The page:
I’ve been melancholy lately, realizing again how short life can be.
A friend of mine passed away suddenly. I got the call last Wednesday night and I sunk into the booth at work, feeling like this wasn’t real. It was an out-of-body experience. I heard the words, and they made logical sense, but it was hard to believe.
I met Scott in 2009. We worked together at the same awful place. We started around the same time and bonded over being new, having no clue what we were doing and receiving no help. Then we started talking shit about people, the place co-workers eventually end up. We both left that job within the year.
I was sitting in my cubicle at PayPal when I got a call from Scott. They had an opening at his current employer, fighting unemployment claims like he and I had done previously at that awful place. PayPal had announced they would be moving their HR dept to Salt Lake City that year and I knew I had to make a move sooner or later so I did sooner.
Scott and I shared an office then. We talked shit about our new co-workers. We talked about what we were writing. He wrote, I worked. I did most of the work for the two of us, honestly. But I didn’t mind. He was one of the few men I have met in the workplace that didn’t demean me for being a woman. In fact, he championed strong women. He was married to one, he said his mother was one, and he wrote about them. In fact, in everything of his I’ve read, a strong woman has been his central character. Scott was a male feminist. He would tell our bosses I was the brains of the operation, even when they ignored me and spoke only to him. He wrote a countdown on the whiteboard of how many more days until he put in his two weeks’ notice. He would point at it anytime one of our chauvinist bosses came in and pestered us.
I absorbed his job when he left and demanded a raise and the VP gave it to me, astounded and impressed, I like to think. I started presenting in the meetings, without them having a male option to choose. All the while, Scott and I stayed in touch. He would email me long narratives on his current projects (he always had quite a few – he was a person of many passions and talents). He would ask me about my writing. He would encourage me to finish something. For many years, he was the only person who did this for me – talked to me about my writing, made it feel to me like something more than a hobby.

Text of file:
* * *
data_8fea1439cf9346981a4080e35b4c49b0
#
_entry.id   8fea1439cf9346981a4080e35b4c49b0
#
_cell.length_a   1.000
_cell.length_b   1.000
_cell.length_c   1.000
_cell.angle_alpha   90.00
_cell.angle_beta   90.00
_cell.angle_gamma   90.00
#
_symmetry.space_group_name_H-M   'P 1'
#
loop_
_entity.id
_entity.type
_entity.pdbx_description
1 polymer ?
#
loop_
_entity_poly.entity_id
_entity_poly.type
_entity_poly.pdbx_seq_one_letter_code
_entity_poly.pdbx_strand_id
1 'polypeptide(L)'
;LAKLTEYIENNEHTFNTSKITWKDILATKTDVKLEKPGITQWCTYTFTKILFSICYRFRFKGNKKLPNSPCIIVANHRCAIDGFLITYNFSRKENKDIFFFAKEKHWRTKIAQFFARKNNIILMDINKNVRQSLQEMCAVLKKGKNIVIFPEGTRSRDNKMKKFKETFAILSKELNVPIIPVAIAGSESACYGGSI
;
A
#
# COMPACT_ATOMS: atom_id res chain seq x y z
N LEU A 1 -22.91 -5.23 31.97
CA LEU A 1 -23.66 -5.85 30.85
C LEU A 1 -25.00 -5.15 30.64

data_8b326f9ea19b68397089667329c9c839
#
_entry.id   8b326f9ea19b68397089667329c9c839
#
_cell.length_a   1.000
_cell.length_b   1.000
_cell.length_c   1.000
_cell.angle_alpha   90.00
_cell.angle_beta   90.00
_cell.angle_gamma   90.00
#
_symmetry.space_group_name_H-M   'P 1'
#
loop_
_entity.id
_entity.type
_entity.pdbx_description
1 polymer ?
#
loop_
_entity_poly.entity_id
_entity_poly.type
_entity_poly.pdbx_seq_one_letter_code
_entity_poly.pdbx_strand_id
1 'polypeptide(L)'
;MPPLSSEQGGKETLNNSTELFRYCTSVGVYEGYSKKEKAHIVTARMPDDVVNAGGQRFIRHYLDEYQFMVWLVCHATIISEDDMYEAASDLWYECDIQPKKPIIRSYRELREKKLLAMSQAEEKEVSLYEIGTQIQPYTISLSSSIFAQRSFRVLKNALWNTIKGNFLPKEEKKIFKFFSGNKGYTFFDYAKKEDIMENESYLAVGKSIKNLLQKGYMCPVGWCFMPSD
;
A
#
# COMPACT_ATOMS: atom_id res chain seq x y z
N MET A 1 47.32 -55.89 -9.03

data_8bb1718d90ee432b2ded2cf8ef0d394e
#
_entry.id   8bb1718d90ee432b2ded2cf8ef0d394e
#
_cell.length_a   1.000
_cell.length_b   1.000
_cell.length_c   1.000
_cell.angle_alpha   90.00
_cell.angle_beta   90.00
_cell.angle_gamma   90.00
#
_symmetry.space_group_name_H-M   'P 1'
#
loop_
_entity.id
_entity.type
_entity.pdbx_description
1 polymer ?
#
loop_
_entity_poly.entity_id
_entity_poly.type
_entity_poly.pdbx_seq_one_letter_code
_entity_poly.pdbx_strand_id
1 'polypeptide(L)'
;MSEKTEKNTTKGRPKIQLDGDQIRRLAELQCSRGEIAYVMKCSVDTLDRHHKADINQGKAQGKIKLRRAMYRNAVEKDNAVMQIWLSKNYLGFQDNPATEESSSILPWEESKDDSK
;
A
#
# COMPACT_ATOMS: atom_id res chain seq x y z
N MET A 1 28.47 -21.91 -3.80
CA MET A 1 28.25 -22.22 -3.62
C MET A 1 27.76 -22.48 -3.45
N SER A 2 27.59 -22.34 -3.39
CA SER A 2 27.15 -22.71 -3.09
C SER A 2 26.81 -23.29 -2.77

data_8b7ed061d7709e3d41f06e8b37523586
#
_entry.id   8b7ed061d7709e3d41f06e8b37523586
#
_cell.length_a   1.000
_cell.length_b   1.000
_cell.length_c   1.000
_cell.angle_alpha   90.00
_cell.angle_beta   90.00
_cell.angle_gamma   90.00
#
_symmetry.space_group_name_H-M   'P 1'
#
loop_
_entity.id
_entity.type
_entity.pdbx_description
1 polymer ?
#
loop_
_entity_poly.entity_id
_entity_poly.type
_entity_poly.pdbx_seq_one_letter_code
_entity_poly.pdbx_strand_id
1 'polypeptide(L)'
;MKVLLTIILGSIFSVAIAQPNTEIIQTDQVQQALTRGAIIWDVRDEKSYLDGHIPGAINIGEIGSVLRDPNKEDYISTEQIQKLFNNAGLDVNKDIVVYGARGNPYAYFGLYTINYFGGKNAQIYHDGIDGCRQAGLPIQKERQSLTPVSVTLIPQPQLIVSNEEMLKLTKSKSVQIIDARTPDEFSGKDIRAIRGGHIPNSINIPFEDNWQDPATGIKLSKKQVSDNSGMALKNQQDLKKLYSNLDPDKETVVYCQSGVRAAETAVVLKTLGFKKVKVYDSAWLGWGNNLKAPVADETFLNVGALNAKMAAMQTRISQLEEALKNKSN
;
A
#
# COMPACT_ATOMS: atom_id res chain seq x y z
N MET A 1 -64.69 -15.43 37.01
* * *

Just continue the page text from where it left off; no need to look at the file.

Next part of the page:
When I applied for grad school, I asked Scott to be one of my references. He wrote terrific things about me, he said. And then he asked me to edit a book for him. I hemmed and hawed about it, not because I didn’t want to, but because I didn’t feel qualified without any past experience. He talked me into it, saying he knew I was the person for the job:
That is EXACTLY why I thought of you. I’ve been searching for a good editor and I know you would put your all into it because you’re very detailed. I also want someone that will cut through the BS, but also make it constructive to make writers better in their craft. These are qualities that would make for a good editor. I also like the fact that you have a viable education behind you that lends credibility to the editing process.
So I agreed. I finished editing his book the first month of grad school. Completing that project gave me skills and confidence I needed for grad school. I was able to see my own work with a more critical eye. I was able to take criticism, now having given it. I knew the time involved in completing a novel (even if it was only as the editor), and resolved I could finally do it.
I have a folder in my hotmail dedicated to Scott and his long emails. He was my penpal. He was the only local writer I knew before grad school. He always encouraged me to keep writing, asked for samples, and read my blog. We met up twice at coffee shops to discuss his novel and the meetings spanned entire afternoons. We had a lot to say to each other, having shared two jobs, one passion, and one book.
Scott had been waiting for cover art on that book of his that I edited. He had just got it back on Sunday and was planning to release the book in April. But then he died on Tuesday, suddenly, unexpectedly. He was 49.
It’s funny the way people come into your life when you need them most. Scott gave me something I needed: a belief in myself, a drive to pursue writing seriously. He saw my “no BS” attitude as a positive, not a negative and made me realize its advantages. He was an optimist that saw the best in people, believed in the good. He shared his opportunities, never hoarded. He believed in abundance theory rather than competing against people.
I am a better person for having known him. I’m also just a bit of a mess in realizing that just like that, our lives can end because his did.
Write or paint or dance or sing or do whatever it is you’re passionate about.
Find yourself a cheerleader like Scott.
Don’t quit. One day you won’t have the choice anymore.